From time to time I come across something I feel moved to share. The blog, Mental Health @ Home recently posted about how the mentally ill are treated around the world. The post is quite surprising, disturbing, as well as informative. I believe we are all connected; what affects one affects us all. I am sharing in the hopes of creating further awareness and, hopefully, political will to enact change. Although Canada has come a long ways there is still a ways to go in de-stigmatizing mental illness. so, while we no institutionalize the mentally ill, we do continue to wrap them in the invisible chains of intolerance and indifference. To learn more please click on this link: https://mentalhealthathome.org/2020/09/29/mentally-ill-in-chains/
I have been following the journey of two young people who are riding across the country on motorcycle to raise awareness around mental health and mental illness. Their page has grown by leaps and bounds since its inception a week or so ago. It is truly inspirational to see all the posts on Facebook telling personal stories of the challenges surrounding mental illness. There are also many heartbreaking stories of people who have died by suicide. David and Rochelle have dedicated sections of their ride to each person who made a request for them to do so, including me. I was so touched when I opened Facebook one morning to discover a post from them saying they were dedicating the first leg of their journey that day to my uncle.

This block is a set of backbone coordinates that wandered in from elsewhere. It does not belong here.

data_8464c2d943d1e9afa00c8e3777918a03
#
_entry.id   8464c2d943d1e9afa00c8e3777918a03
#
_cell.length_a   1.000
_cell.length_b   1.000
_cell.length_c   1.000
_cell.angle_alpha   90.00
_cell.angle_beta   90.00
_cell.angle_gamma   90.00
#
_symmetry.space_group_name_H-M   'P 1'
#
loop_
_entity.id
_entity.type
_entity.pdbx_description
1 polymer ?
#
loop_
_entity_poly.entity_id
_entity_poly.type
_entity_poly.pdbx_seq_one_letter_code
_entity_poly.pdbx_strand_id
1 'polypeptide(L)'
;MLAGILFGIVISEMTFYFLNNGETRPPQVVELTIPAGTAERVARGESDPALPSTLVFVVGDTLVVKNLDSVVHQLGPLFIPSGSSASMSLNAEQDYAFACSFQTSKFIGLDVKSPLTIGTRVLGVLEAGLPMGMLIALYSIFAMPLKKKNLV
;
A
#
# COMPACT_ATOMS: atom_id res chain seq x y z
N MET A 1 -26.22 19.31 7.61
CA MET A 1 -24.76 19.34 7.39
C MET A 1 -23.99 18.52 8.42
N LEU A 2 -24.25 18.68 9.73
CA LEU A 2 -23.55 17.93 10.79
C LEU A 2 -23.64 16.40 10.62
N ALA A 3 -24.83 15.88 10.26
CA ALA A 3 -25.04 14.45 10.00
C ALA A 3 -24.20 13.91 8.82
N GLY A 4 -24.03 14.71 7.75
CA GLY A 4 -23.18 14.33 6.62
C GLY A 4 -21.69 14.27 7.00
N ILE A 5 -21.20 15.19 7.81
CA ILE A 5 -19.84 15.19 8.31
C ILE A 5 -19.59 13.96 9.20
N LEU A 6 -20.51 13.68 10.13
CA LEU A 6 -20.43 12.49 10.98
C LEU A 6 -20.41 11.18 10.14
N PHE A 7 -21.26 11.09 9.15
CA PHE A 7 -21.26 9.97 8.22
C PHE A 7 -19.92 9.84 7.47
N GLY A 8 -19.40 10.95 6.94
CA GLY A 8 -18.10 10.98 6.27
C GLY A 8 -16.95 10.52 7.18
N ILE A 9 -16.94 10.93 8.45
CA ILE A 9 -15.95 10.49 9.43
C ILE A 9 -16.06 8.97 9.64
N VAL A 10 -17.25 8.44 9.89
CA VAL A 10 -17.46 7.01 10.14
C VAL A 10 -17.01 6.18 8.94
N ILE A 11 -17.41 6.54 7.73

We lost him to suicide not long after our Mom died of cancer many years ago. I often wonder if there was a connection. He often called her and the two of them would have long conversations on the telephone.
When I was young, we lost a neighbor and good friend to suicide and many years later his son died this same way. Back then there were few supports and people who died by suicide were often criticized and maligned, making it even harder for family and friends of the deceased. I am glad that there is much more understanding today, but there is still much to be done, which is why this young couple hit the road.
When people are physically injured or seriously ill in body nobody expects them to “get over it” or to keep on living their life as if they were healthy and strong. It’s amazing to me the depth of ignorance still prevalent in this day and age. Empathy and compassion are so needed and too often in short supply.
I am so grateful to these two young people who are taking the bull by the horns to try to make a difference. And they are!
I am providing the link to David and Rochelle’s page, A ride down AddyLayne, please consider making a donation if you can as all funds raised are going to the Canadian Mental Health Association. Here is that link:
and the link to the go fund me:
She sat on the sofa not moving while the litany of destructive self recriminations began. She was too weak to stop it. It played on and on with one accusation following another in a never-ending loop. The mental pain was excruciating. She wanted to die just to end the pain. Yet, thoughts of her children stayed her hand. Who would find her dead body? No, she could not do that to them.
Despite the fact she knew she was not the mother she wanted to be; despite all the times she was distracted and preoccupied by the nonstop judge that ruled her mind and kept her hostage; despite the strong inner critic who chained her to the whipping post day after day after day and lashed her repeatedly with words both cruel and untrue.
Then one day the pain became too great. She decided to end it. She could not go on this way, and really, her children would be better off without her. She was merely existing, not living. She did not deserve their love; did not deserve to be their mother. And the children deserved so much more than she could give. In fact, she had nothing to give. She was empty, totally drained of joy or happiness.